Pasco schools superintendent Heather Fiorentino is taking a mulligan. Good thing because in her own words, the procedures the district uses to buy textbooks "definitely have to be fixed.'' That is an understatement and the brouhaha over selecting the social studies textbooks for elementary schools is an embarrassing illustration.
The problem surfaced last week when a vendor and some teachers objected after learning the superintendent planned to overrule the employees' recommended publisher. Fiorentino later retreated and now will reconvene the committee. It would have been wiser to send the matter directly to the school board absent any recommendation.
There are plenty of diverse opinions. In an employee survey ranking three publishers, elementary teachers selected McGraw-Hill as their top choice with Pearson a close second. TCI finished third. However, an employee committee charged with building consensus and making a recommendation to the superintendent favored TCI.
Instead of passing that through to the School Board, Fiorentino and her top staff overruled the employee committee and planned to recommend the $850,000 purchase go to McGraw-Hill. They said TCI's focus on technology couldn't be supported at some district schools and McGraw-Hill's books do a better job of highlighting national teaching standards. Fiorentino also said assistant superintendent David Scanga left the room during the discussions because of his personal relationship with a McGraw-Hill employee.
The rationale is problematic and among the questions that should be answered are:
• Why include a vendor if its technology-heavy teaching materials can't be used effectively in schools with antiquated or insufficient computer capabilities?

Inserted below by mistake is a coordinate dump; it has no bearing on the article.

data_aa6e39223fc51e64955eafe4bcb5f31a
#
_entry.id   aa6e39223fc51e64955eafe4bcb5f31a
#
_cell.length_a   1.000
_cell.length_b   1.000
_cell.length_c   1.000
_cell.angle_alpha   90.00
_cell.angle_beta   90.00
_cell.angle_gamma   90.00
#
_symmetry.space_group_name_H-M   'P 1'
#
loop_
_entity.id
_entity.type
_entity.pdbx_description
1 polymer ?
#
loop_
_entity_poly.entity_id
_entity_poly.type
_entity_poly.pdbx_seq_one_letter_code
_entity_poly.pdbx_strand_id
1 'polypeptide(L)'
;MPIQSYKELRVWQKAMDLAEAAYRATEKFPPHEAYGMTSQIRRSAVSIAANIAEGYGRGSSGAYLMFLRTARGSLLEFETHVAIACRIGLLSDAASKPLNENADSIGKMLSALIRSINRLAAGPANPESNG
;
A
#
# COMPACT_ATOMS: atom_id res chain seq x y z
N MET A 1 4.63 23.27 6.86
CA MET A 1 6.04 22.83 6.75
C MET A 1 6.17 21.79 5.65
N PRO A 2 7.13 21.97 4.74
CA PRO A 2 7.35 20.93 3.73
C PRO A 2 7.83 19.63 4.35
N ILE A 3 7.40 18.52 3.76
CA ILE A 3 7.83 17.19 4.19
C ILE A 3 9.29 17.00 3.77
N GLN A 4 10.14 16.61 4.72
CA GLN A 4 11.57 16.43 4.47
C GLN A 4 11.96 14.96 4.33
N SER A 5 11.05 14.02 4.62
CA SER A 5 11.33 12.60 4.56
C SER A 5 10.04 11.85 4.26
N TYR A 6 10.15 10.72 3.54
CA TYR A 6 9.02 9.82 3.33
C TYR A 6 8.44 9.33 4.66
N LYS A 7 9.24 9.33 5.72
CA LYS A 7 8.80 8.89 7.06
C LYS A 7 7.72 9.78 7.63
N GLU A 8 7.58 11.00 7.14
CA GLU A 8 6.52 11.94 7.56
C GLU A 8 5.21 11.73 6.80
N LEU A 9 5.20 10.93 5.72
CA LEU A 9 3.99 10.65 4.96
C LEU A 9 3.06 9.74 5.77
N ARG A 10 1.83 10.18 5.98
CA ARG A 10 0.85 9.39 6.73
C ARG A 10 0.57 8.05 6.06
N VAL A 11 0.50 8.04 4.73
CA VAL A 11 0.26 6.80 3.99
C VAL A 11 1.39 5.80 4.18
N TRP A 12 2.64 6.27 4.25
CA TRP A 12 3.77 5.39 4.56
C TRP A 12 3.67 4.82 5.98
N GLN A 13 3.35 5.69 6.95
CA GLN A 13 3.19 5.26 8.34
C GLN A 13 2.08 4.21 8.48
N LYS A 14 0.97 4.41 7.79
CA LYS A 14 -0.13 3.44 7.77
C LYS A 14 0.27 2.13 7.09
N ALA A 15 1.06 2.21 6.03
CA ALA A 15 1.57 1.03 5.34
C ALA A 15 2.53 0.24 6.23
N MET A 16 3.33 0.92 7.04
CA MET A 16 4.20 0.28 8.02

• Why include a so-called consensus-building process if the end result can be vetoed by the superintendent? It effectively wastes the time and energy of the employees who helped recommend the textbooks to be purchased.
• Why invite suspicions of favoritism by allowing the participation of a company whose representative is a former district supervisor dating the assistant superintendent?
And, finally, why go back to the same employees for an all-or-nothing vote on picking a textbook provider when the committee had already made its recommendation?
In effect, Fiorentino will tell the committee members why they were wrong and why she and her top-level administrators were right. That is not consensus. That is top-down management that disenfranchises the very people whose opinions the administration supposedly values so much.
The selection process already is tainted. Fiorentino should skip her own pitch to the employee committee and simply send the decision to the School Board.
There is substantial data for the board to consider, including employee surveys, committee recommendations, extensive pro and con lists and Fiorentino's original sentiment that she pulled from board consideration before Tuesday's meeting.
The proposed recommendation fell apart when TCI representatives and members of the employee committee complained publicly. TCI appeared before the board Tuesday morning to reiterate their sentiments, pointing out that the company ranked highest according to the district's own selection procedure.
Except the procedure is flawed. Reassembling the committee to hear Fiorentino's logic and then asking for an anonymous online recommendation won't rebuild faith in the selection process nor in the superintendent's leadership on this issue.
The public will be better served by letting the Pasco School Board decide.